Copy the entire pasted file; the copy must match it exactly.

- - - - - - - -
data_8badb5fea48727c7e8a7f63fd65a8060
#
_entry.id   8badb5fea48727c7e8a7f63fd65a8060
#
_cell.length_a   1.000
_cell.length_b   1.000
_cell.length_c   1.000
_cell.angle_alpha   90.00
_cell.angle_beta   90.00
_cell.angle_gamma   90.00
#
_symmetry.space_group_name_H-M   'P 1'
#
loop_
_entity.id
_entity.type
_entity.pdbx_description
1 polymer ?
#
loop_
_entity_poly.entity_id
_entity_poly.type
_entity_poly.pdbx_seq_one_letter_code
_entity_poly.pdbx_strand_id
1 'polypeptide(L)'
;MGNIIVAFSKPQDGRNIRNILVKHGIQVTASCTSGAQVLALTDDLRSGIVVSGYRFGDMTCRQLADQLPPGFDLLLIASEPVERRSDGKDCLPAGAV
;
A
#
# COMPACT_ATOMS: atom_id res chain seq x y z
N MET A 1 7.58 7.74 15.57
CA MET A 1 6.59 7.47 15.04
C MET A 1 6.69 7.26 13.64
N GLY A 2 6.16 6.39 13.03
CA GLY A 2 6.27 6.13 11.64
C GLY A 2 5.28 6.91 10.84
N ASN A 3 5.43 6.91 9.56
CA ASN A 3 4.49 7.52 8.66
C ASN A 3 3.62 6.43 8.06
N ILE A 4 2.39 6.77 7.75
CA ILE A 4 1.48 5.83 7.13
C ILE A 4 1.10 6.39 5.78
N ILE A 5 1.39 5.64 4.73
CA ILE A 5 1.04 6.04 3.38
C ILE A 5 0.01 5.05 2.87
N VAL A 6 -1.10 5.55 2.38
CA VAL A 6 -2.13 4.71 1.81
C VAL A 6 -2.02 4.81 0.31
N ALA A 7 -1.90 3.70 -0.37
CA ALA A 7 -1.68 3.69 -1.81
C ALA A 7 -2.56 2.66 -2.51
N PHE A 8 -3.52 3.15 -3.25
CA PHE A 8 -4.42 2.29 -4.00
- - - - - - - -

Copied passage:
data_8badb5fea48727c7e8a7f63fd65a8060
#
_entry.id   8badb5fea48727c7e8a7f63fd65a8060
#
_cell.length_a   1.000
_cell.length_b   1.000
_cell.length_c   1.000
_cell.angle_alpha   90.00
_cell.angle_beta   90.00
_cell.angle_gamma   90.00
#
_symmetry.space_group_name_H-M   'P 1'
#
loop_
_entity.id
_entity.type
_entity.pdbx_description
1 polymer ?
#
loop_
_entity_poly.entity_id
_entity_poly.type
_entity_poly.pdbx_seq_one_letter_code
_entity_poly.pdbx_strand_id
1 'polypeptide(L)'
;MGNIIVAFSKPQDGRNIRNILVKHGIQVTASCTSGAQVLALTDDLRSGIVVSGYRFGDMTCRQLADQLPPGFDLLLIASEPVERRSDGKDCLPAGAV
;
A
#
# COMPACT_ATOMS: atom_id res chain seq x y z
N MET A 1 7.58 7.74 15.57
CA MET A 1 6.59 7.47 15.04
C MET A 1 6.69 7.26 13.64
N GLY A 2 6.16 6.39 13.03
CA GLY A 2 6.27 6.13 11.64
C GLY A 2 5.28 6.91 10.84
N ASN A 3 5.43 6.91 9.56
CA ASN A 3 4.49 7.52 8.66
C ASN A 3 3.62 6.43 8.06
N ILE A 4 2.39 6.77 7.75
CA ILE A 4 1.48 5.83 7.13
C ILE A 4 1.10 6.39 5.78
N ILE A 5 1.39 5.64 4.73
CA ILE A 5 1.04 6.04 3.38
C ILE A 5 0.01 5.05 2.87
N VAL A 6 -1.10 5.55 2.38
CA VAL A 6 -2.13 4.71 1.81
C VAL A 6 -2.02 4.81 0.31
N ALA A 7 -1.90 3.70 -0.37
CA ALA A 7 -1.68 3.69 -1.81
C ALA A 7 -2.56 2.66 -2.51
N PHE A 8 -3.52 3.15 -3.25
CA PHE A 8 -4.42 2.29 -4.00